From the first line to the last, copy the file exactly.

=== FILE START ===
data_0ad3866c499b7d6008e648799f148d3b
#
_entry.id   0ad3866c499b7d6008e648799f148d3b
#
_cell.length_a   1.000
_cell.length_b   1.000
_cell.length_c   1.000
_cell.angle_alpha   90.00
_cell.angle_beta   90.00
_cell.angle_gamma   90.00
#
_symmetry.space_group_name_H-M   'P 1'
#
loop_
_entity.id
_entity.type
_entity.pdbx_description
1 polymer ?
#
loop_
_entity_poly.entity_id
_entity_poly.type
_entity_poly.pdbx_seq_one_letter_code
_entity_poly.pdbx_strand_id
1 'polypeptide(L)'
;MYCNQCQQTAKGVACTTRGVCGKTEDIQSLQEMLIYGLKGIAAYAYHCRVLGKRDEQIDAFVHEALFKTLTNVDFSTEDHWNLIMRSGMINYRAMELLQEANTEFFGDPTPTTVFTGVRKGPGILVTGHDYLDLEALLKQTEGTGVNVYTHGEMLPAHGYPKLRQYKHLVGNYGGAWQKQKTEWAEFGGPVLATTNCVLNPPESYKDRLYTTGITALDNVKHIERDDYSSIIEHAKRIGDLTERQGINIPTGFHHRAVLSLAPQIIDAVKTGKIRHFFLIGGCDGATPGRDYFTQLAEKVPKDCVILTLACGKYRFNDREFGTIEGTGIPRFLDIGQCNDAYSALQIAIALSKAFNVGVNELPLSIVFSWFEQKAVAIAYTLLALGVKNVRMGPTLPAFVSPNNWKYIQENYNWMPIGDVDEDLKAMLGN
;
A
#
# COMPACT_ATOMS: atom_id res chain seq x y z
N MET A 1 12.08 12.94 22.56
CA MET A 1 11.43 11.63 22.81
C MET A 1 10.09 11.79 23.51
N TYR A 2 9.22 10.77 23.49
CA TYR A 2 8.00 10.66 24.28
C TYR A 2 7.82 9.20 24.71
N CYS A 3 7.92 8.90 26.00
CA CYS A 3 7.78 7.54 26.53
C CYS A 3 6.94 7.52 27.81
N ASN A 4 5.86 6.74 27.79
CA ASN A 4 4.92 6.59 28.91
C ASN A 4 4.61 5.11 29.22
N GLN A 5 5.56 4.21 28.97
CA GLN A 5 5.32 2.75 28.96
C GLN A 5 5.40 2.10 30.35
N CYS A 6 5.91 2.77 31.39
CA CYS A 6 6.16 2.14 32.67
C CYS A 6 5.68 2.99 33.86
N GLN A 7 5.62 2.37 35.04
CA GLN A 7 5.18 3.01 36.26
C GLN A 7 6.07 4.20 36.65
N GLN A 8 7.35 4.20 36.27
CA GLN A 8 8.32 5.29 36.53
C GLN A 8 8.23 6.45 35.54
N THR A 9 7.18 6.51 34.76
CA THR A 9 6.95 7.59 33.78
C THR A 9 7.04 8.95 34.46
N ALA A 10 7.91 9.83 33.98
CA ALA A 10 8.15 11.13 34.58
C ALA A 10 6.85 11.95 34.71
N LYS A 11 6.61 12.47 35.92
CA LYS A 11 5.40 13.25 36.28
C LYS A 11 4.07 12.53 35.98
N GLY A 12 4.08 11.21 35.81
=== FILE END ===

data_0ad3866c499b7d6008e648799f148d3b
#
_entry.id   0ad3866c499b7d6008e648799f148d3b
#
_cell.length_a   1.000
_cell.length_b   1.000
_cell.length_c   1.000
_cell.angle_alpha   90.00
_cell.angle_beta   90.00
_cell.angle_gamma   90.00
#
_symmetry.space_group_name_H-M   'P 1'
#
loop_
_entity.id
_entity.type
_entity.pdbx_description
1 polymer ?
#
loop_
_entity_poly.entity_id
_entity_poly.type
_entity_poly.pdbx_seq_one_letter_code
_entity_poly.pdbx_strand_id
1 'polypeptide(L)'
;MYCNQCQQTAKGVACTTRGVCGKTEDIQSLQEMLIYGLKGIAAYAYHCRVLGKRDEQIDAFVHEALFKTLTNVDFSTEDHWNLIMRSGMINYRAMELLQEANTEFFGDPTPTTVFTGVRKGPGILVTGHDYLDLEALLKQTEGTGVNVYTHGEMLPAHGYPKLRQYKHLVGNYGGAWQKQKTEWAEFGGPVLATTNCVLNPPESYKDRLYTTGITALDNVKHIERDDYSSIIEHAKRIGDLTERQGINIPTGFHHRAVLSLAPQIIDAVKTGKIRHFFLIGGCDGATPGRDYFTQLAEKVPKDCVILTLACGKYRFNDREFGTIEGTGIPRFLDIGQCNDAYSALQIAIALSKAFNVGVNELPLSIVFSWFEQKAVAIAYTLLALGVKNVRMGPTLPAFVSPNNWKYIQENYNWMPIGDVDEDLKAMLGN
;
A
#
# COMPACT_ATOMS: atom_id res chain seq x y z
N MET A 1 12.08 12.94 22.56
CA MET A 1 11.43 11.63 22.81
C MET A 1 10.09 11.79 23.51
N TYR A 2 9.22 10.77 23.49
CA TYR A 2 8.00 10.66 24.28
C TYR A 2 7.82 9.20 24.71
N CYS A 3 7.92 8.90 26.00
CA CYS A 3 7.78 7.54 26.53
C CYS A 3 6.94 7.52 27.81
N ASN A 4 5.86 6.74 27.79
CA ASN A 4 4.92 6.59 28.91
C ASN A 4 4.61 5.11 29.22
N GLN A 5 5.56 4.21 28.97
CA GLN A 5 5.32 2.75 28.96
C GLN A 5 5.40 2.10 30.35
N CYS A 6 5.91 2.77 31.39
CA CYS A 6 6.16 2.14 32.67
C CYS A 6 5.68 2.99 33.86
N GLN A 7 5.62 2.37 35.04
CA GLN A 7 5.18 3.01 36.26
C GLN A 7 6.07 4.20 36.65
N GLN A 8 7.35 4.20 36.27
CA GLN A 8 8.32 5.29 36.53
C GLN A 8 8.23 6.45 35.54
N THR A 9 7.18 6.51 34.76
CA THR A 9 6.95 7.59 33.78
C THR A 9 7.04 8.95 34.46
N ALA A 10 7.91 9.83 33.98
CA ALA A 10 8.15 11.13 34.58
C ALA A 10 6.85 11.95 34.71
N LYS A 11 6.61 12.47 35.92
CA LYS A 11 5.40 13.25 36.28
C LYS A 11 4.07 12.53 35.98
N GLY A 12 4.08 11.21 35.81